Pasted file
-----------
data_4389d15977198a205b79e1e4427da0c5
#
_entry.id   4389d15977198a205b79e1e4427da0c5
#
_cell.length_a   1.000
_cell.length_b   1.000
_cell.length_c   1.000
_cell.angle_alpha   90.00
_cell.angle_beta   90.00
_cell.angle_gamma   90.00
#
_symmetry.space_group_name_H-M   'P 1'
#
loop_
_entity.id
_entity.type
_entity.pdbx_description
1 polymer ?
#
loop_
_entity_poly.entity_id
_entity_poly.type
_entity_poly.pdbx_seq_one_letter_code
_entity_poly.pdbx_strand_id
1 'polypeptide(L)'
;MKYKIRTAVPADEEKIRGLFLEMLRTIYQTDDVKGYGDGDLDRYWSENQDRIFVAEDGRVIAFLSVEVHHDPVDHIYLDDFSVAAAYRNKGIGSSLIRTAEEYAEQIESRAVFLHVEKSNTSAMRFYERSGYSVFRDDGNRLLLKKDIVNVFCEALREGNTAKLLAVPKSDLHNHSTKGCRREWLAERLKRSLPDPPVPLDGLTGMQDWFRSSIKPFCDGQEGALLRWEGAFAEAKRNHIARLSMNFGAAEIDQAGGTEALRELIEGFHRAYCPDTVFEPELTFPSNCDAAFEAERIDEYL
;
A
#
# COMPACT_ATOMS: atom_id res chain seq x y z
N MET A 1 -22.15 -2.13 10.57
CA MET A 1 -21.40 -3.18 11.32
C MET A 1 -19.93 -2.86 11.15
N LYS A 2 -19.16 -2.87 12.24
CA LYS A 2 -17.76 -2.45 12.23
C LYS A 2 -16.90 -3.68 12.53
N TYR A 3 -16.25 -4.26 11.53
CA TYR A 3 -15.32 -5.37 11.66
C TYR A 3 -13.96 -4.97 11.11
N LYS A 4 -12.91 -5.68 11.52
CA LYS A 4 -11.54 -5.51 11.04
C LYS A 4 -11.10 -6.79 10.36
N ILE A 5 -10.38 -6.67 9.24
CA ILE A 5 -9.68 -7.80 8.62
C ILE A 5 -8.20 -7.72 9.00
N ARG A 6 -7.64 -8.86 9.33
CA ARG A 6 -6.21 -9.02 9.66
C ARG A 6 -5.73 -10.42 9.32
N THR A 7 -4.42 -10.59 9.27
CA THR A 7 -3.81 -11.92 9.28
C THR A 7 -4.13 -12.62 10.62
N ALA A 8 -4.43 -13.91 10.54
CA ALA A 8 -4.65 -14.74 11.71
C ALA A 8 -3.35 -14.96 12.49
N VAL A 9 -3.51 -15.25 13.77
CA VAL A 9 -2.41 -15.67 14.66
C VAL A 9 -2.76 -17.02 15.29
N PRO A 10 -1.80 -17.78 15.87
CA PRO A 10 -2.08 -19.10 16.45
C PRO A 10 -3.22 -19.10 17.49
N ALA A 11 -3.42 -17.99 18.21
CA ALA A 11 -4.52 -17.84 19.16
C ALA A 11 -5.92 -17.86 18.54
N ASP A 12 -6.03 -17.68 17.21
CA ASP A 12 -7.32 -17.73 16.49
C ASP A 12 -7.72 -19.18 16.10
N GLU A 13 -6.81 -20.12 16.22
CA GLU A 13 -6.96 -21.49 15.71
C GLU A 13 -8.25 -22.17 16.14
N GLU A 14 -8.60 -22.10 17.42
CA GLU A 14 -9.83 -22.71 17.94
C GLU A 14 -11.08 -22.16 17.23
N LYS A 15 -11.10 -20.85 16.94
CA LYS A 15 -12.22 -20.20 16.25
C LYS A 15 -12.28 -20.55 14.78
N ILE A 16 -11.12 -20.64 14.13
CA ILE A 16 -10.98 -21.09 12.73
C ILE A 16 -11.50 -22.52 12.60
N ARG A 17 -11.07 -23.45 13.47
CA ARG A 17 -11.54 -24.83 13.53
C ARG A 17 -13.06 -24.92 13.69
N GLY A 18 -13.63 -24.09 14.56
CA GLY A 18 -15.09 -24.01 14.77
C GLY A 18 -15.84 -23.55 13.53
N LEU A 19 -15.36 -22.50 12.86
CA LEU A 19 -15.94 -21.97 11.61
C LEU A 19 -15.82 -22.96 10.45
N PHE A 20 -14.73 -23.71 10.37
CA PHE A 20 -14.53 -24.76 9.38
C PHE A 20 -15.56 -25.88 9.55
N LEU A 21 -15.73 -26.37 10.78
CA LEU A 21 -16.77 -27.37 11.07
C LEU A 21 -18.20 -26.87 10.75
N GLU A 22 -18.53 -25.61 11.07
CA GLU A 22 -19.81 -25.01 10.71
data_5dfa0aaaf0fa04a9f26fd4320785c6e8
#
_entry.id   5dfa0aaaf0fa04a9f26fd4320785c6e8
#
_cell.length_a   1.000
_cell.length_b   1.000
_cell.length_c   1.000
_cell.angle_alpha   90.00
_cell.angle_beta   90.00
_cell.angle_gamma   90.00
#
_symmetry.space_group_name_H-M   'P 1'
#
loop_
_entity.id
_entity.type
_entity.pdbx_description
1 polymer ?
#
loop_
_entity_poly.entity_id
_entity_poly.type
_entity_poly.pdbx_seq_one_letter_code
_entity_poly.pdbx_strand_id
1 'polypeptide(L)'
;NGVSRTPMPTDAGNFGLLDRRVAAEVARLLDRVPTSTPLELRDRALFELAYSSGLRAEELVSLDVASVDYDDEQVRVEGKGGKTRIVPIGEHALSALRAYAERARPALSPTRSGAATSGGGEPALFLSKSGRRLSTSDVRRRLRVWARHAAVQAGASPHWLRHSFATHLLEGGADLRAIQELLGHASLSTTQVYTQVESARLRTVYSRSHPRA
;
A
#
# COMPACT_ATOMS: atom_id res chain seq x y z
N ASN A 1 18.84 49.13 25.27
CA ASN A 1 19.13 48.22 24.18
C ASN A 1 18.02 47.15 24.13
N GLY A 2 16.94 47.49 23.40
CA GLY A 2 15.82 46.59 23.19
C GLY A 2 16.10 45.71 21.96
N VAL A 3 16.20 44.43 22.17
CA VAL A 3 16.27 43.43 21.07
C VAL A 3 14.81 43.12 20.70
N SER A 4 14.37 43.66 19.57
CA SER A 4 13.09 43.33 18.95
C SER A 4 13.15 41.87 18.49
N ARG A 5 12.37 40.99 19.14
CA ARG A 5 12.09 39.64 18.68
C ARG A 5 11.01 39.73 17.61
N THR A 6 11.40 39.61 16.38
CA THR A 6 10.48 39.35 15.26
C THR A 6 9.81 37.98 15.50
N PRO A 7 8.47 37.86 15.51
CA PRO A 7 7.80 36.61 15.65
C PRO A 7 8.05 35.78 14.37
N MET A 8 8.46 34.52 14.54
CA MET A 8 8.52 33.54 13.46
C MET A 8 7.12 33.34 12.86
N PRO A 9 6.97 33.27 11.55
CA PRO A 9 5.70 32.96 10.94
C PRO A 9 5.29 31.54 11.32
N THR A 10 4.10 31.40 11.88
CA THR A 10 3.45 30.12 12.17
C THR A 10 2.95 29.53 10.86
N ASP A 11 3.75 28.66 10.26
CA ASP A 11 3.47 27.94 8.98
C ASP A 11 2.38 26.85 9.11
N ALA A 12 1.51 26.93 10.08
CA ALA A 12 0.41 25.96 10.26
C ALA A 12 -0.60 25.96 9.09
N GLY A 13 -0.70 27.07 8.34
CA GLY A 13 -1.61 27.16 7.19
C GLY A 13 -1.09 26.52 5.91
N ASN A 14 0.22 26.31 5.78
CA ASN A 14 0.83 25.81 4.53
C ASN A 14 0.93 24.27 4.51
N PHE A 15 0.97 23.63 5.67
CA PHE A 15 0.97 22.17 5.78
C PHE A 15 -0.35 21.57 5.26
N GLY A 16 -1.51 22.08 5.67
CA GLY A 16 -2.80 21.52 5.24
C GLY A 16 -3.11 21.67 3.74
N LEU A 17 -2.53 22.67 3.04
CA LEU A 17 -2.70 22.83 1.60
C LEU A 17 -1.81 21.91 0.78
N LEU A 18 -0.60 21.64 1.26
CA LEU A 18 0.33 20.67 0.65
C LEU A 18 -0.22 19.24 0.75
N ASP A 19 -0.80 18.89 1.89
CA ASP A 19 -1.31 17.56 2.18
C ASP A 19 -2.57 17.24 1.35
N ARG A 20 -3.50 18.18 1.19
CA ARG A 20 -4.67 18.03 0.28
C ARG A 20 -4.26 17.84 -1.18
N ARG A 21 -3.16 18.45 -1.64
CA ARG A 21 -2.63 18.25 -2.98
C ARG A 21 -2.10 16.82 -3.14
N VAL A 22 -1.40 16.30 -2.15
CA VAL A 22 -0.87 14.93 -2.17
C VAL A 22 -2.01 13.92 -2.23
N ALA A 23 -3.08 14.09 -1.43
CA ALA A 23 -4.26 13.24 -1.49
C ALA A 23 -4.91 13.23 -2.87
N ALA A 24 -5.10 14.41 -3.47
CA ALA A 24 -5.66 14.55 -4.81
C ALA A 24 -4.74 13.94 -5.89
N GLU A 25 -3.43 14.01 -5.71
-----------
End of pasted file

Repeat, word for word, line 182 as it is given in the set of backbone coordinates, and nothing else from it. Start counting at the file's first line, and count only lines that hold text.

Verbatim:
C ASP A 19 -2.57 17.24 1.35